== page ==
We Wear the Mask
by Paul Laurence Dunbar (1872-1906)
We wear the mask that grins and lies,
It hides our cheeks and shades our eyes,—
This debt we pay to human guile;
With torn and bleeding hearts we smile,
And mouth with myriad subtleties.
Why should the world be over-wise,
In counting all our tears and sighs?
Nay, let them only see us, while
We wear the mask.
We smile, but, O great Christ, our cries
To thee from tortured souls arise.
We sing, but oh the clay is vile
Beneath our feet, and long the mile;
But let the world dream otherwise,
We wear the mask!
Born on June 27, 1872, Paul Laurence Dunbar was one of the first African-American poets to gain national recognition. His parents Joshua and Matilda Murphy Dunbar were freed slaves from Kentucky. His parents separated shortly after his birth, but Dunbar would draw on their stories of plantation life throughout his writing career.
By 1895, Dunbar’s poems began appearing in major national newspapers and magazines, such as The New York Times. With the help of friends, he published the second collection, Majors and Minors (1895). The poems written in standard English were called “majors,” and those in dialect were termed “minors.” Although the “major” poems outnumber those written in dialect, it was the dialect poems that brought Dunbar the most attention. The noted novelist and critic William Dean Howells gave a favorable review to the poems in Harper’s Weekly.
The above poem appeared in Dunbar’s first professionally published volume, Lyrics of Lowly Life, in 1896 by Dodd, Mead, and Company. It also appeared in the volume Majors and Minors from the previous year.
To get by in America of the late 19th Century, blacks frequently concealed their pain, frustration, and anger from whites, as well as from one another. For blacks to reveal publicly their true feelings about whites’ maltreatment of them would have been to risk dangerous retaliation. After all, prejudice was official policy in Dunbar’s lifetime–governmentally and otherwise–and whites vastly outnumbered blacks. Sometimes, blacks even withheld their true feelings from one another, for defeat and desperation were difficult to articulate–and could impose deep anxiety upon loved ones. So it was that many blacks wore a mask that suggested happiness and contentment but concealed acute distress and pain.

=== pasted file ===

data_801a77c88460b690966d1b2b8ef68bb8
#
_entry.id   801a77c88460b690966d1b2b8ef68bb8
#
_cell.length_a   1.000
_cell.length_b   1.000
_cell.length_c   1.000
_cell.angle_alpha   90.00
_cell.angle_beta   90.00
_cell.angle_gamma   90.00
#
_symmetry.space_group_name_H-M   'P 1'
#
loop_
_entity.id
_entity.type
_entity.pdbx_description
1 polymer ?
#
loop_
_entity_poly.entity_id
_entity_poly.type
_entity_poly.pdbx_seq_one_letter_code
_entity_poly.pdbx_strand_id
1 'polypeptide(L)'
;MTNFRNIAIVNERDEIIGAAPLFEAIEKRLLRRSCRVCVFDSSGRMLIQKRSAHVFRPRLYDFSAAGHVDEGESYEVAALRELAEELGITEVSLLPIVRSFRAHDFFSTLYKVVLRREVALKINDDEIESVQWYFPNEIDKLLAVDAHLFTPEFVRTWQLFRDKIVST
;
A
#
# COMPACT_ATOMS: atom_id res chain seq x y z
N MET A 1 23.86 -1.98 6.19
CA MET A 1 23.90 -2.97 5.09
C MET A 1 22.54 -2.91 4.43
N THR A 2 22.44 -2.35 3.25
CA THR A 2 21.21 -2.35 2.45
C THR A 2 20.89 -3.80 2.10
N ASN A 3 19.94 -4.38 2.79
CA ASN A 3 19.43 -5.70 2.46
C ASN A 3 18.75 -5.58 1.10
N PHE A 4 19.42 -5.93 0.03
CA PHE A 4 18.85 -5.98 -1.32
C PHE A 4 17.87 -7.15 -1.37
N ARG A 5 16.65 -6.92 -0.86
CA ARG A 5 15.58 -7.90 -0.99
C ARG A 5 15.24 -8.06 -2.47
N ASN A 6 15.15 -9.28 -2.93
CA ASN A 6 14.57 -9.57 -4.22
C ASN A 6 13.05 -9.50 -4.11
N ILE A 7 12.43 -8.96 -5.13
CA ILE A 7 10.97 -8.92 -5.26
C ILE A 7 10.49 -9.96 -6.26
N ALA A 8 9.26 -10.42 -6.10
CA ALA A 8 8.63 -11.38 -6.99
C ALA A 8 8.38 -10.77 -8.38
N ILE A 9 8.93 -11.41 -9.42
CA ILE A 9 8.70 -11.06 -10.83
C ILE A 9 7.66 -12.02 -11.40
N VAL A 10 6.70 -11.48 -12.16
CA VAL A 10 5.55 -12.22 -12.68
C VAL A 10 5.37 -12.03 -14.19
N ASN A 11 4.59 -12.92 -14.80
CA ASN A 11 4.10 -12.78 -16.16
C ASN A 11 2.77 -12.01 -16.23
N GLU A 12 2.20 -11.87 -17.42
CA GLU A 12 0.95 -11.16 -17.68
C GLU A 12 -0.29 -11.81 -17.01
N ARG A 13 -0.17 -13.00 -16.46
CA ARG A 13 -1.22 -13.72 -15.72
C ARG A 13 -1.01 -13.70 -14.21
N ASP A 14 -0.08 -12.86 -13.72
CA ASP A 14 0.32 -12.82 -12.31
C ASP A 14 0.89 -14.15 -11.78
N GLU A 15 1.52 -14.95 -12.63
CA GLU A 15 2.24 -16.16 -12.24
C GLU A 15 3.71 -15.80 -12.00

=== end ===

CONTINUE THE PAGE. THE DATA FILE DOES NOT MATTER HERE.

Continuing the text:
Since Dunbar avoids specifically mentioning blacks and their suffering, the poem could stand as a lament on behalf of all people forced to wear a “mask”–the girl who hides her pregnancy from her parents, the boy who defensively humors an abusive parent, the soldier under fire who writes home that all is well when all is not well. One may fairly argue that the poem is about every human being. Who, after all, has not worn a mask on occasion to conceal hurt, frustration, disappointment?
As gay men, we often wear a mask, especially if we are in the closet. We can’t be our true selves, we conceal our love of other men, we conceal the pain from friends and family when they make homophobic comments, we face the anger and frustration in near silence because we fear for our jobs and out livelihood. In many ways this is changing in some parts of the United States, but not in all parts. Even in areas where out LGBT people are able to be more out and proud, there still exists homophobia and discrimination.
I remember on the movie The Normal Heart, Larry Kramer’s character wanted to be very vocal about the AIDS epidemic, but even those in the movement with him were afraid of being too vocal. Even today, we have people within the LGBT community that preach constant civility, even when we are very angry and hurt. I admit, I do think politeness is the way to go, but within the LGBT community, we should be open and honest, and we should have more opportunities to be who we are. We all wear masks, but one day, and one day soon, I hope that there will no longer be a need for those masks. We will have the protections we need and deserve to be fully equal citizens, no matter where we live in this country or in the world.